WISDOM’S DAUGHTER

India Edghill

Following Queenmaker, “her majestic debut” (People maga­zine), India Edghill’s Wisdom’s Daughter is a vivid and assiduously researched rendition of the Biblical tale of King Solomon and the Queen of Sheba. As the Queen’s search for a true heir to her throne takes her to the court of the wisest man in the world, both she and the king learn how to value truth, love, and duty . . . and the king’s daughter learns to be a forceful woman in a man’s world. Told in a tapestry of voices that ring with authenticity, Wisdom’s Daughter profoundly reveals the deep ties among women in a patriarchal world.

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Following Queenmaker, “her majestic debut” (People maga­zine), India Edghill’s Wisdom’s Daughter is a vivid and assiduously researched rendition of the Biblical tale of King Solomon and the Queen of Sheba. As the Queen’s search for a true heir to her throne takes her to the court of the wisest man in the world, both she and the king learn how to value truth, love, and duty . . . and the king’s daughter learns to be a forceful woman in a man’s world. Told in a tapestry of voices that ring with authenticity, Wisdom’s Daughter profoundly reveals the deep ties among women in a patriarchal world.

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  • Picador USA
  • Paperback
  • November 2005
  • 432 Pages
  • 9780312289409

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$14.00

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About India Edghill

India Edghill is a librarian living in the mid-Hudson Valley, New York. She inherited her father’s love of research and history. Edghill’s favorite areas are the Ancient Near East, Victorian England, and India at any period.

Praise

“Wisdom’s Daughter will appeal to the Red Tent crowd, both for its emphasis on the role of women in ancient Israel and for the author’s abil­ity to bring history to life. Edghill transforms a didactic fable, the story of King Solomon and his brief interaction with the Queen of Sheba, into a powerful love story. . . . Leisurely paced and focused on the wisdom of Solomon and the burdens of his reign, this atmospheric story is packed with political intrigue, illuminating the curious mixture of cultures and religions among the women of Solomon’s court.” —Jennifer Baker, Booklist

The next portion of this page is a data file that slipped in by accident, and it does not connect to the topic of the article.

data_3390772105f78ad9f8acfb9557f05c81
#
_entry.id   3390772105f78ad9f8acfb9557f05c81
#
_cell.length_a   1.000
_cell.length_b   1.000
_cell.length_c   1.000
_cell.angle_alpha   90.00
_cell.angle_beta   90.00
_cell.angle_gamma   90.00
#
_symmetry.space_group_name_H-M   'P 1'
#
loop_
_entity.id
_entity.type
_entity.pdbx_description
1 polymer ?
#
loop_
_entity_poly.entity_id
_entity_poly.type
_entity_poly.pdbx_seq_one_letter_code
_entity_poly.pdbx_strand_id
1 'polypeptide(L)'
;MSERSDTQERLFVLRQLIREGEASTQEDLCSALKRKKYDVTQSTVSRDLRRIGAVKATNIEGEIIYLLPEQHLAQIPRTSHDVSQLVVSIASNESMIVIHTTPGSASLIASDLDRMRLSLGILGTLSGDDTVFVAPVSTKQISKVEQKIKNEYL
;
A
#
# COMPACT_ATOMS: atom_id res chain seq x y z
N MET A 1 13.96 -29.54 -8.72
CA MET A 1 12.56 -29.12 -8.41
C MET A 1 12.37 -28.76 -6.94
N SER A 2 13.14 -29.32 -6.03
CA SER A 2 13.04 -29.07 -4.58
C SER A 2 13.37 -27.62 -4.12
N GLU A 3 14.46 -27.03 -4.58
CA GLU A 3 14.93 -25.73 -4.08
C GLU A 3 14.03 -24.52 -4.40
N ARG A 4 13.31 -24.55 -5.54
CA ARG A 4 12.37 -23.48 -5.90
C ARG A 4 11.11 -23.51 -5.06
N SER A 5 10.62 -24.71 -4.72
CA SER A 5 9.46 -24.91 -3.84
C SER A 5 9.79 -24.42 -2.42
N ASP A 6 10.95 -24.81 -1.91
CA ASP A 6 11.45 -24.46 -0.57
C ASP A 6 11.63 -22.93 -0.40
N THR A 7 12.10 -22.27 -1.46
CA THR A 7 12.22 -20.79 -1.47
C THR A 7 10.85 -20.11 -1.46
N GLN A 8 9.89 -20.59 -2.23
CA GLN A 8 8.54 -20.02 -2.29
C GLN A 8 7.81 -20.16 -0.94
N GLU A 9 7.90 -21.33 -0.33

Discussion Questions

Who was Abishag, and why does she play such an integral part in the story? What was her relationship to King David, King Solomon, Queen Michal, and Princess Baalit?

What are the advantages of Sheba being a matriarchy? What are the disadvantages? How do they compare to those nations ruled by men?

What had the Israelites given up to gain a king? In exchange, what did the king bring them?

Why does Bilqis, the Queen of Sheba, hide her real reason in coming to King Solomon’s court? How does her attitude towards Solomon change once she reveals her true purpose to him?

Why does Rehoboam hate Baalit? What does the incident of the cat reveal? What were his plans for Baalit when he eventually became king?

What was the significance of the ivory spindle? How did it reappear after being lost for so many years?

Who were Moonwind, Shams, and Uri? What did they represent to Baalit? How does Baalit endanger Uri?

Why did Baalit request the Lady Helike accompany her to Sheba? What was King Solomon’s reaction to Baalit’s request?

Will Baalit eventually marry Rahbarin? Why?

Why did Nikaulis turned back to remain with Benaiah? What were her plans thereafter?

What did King Solomon really learn from his foster mother, Queen Michal? What did Baalit really learn from her father, King Solomon?

The author says that Queen Michal forged King Solomon into a king who was “human fire and royal ice.” Which other characters fit that description?

The narrative says, “Love, honor, duty—even wisdom, in the end, must yield to that.” Which characters yielded to “love, honor, and duty”? Which characters did not?

Baalit says, “. . . all women and men are different—and they are all the same. Some would be happy anywhere, and some happy nowhere.” Do you think this is true? What lessons are there in this book for women today?